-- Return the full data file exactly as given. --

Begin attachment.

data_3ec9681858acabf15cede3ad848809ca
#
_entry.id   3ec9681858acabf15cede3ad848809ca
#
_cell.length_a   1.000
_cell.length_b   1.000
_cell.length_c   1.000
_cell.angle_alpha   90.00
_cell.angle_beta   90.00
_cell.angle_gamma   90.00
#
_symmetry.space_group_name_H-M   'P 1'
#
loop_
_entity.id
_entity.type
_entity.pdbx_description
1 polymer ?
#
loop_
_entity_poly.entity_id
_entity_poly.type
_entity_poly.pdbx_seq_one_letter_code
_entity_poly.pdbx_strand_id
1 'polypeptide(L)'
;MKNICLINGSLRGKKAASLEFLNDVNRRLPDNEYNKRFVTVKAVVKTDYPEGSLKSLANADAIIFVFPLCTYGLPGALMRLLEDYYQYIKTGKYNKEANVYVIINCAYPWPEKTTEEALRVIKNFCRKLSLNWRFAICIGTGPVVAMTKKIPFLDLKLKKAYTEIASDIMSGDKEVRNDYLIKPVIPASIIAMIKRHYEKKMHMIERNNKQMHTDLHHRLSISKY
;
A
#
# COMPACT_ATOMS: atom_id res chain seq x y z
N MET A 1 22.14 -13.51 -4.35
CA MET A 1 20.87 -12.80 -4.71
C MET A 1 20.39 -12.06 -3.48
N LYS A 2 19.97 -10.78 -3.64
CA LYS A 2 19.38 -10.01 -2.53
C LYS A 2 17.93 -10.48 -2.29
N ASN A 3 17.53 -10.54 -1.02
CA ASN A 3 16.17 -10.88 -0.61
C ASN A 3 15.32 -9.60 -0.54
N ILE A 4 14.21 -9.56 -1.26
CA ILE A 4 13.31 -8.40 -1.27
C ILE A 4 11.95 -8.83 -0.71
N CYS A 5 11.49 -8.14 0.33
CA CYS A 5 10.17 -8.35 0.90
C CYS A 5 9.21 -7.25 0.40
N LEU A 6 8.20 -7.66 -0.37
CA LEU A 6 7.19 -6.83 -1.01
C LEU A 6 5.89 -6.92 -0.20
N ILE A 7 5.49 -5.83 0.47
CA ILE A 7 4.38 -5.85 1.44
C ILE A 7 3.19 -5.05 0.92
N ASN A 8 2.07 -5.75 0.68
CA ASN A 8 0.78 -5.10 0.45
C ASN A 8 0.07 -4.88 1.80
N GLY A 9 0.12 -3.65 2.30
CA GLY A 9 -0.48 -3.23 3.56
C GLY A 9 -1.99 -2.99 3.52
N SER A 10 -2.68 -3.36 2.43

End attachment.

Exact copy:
data_3ec9681858acabf15cede3ad848809ca
#
_entry.id   3ec9681858acabf15cede3ad848809ca
#
_cell.length_a   1.000
_cell.length_b   1.000
_cell.length_c   1.000
_cell.angle_alpha   90.00
_cell.angle_beta   90.00
_cell.angle_gamma   90.00
#
_symmetry.space_group_name_H-M   'P 1'
#
loop_
_entity.id
_entity.type
_entity.pdbx_description
1 polymer ?
#
loop_
_entity_poly.entity_id
_entity_poly.type
_entity_poly.pdbx_seq_one_letter_code
_entity_poly.pdbx_strand_id
1 'polypeptide(L)'
;MKNICLINGSLRGKKAASLEFLNDVNRRLPDNEYNKRFVTVKAVVKTDYPEGSLKSLANADAIIFVFPLCTYGLPGALMRLLEDYYQYIKTGKYNKEANVYVIINCAYPWPEKTTEEALRVIKNFCRKLSLNWRFAICIGTGPVVAMTKKIPFLDLKLKKAYTEIASDIMSGDKEVRNDYLIKPVIPASIIAMIKRHYEKKMHMIERNNKQMHTDLHHRLSISKY
;
A
#
# COMPACT_ATOMS: atom_id res chain seq x y z
N MET A 1 22.14 -13.51 -4.35
CA MET A 1 20.87 -12.80 -4.71
C MET A 1 20.39 -12.06 -3.48
N LYS A 2 19.97 -10.78 -3.64
CA LYS A 2 19.38 -10.01 -2.53
C LYS A 2 17.93 -10.48 -2.29
N ASN A 3 17.53 -10.54 -1.02
CA ASN A 3 16.17 -10.88 -0.61
C ASN A 3 15.32 -9.60 -0.54
N ILE A 4 14.21 -9.56 -1.26
CA ILE A 4 13.31 -8.40 -1.27
C ILE A 4 11.95 -8.83 -0.71
N CYS A 5 11.49 -8.14 0.33
CA CYS A 5 10.17 -8.35 0.90
C CYS A 5 9.21 -7.25 0.40
N LEU A 6 8.20 -7.66 -0.37
CA LEU A 6 7.19 -6.83 -1.01
C LEU A 6 5.89 -6.92 -0.20
N ILE A 7 5.49 -5.83 0.47
CA ILE A 7 4.38 -5.85 1.44
C ILE A 7 3.19 -5.05 0.92
N ASN A 8 2.07 -5.75 0.68
CA ASN A 8 0.78 -5.10 0.45
C ASN A 8 0.07 -4.88 1.80
N GLY A 9 0.12 -3.65 2.30
CA GLY A 9 -0.48 -3.23 3.56
C GLY A 9 -1.99 -2.99 3.52
N SER A 10 -2.68 -3.36 2.43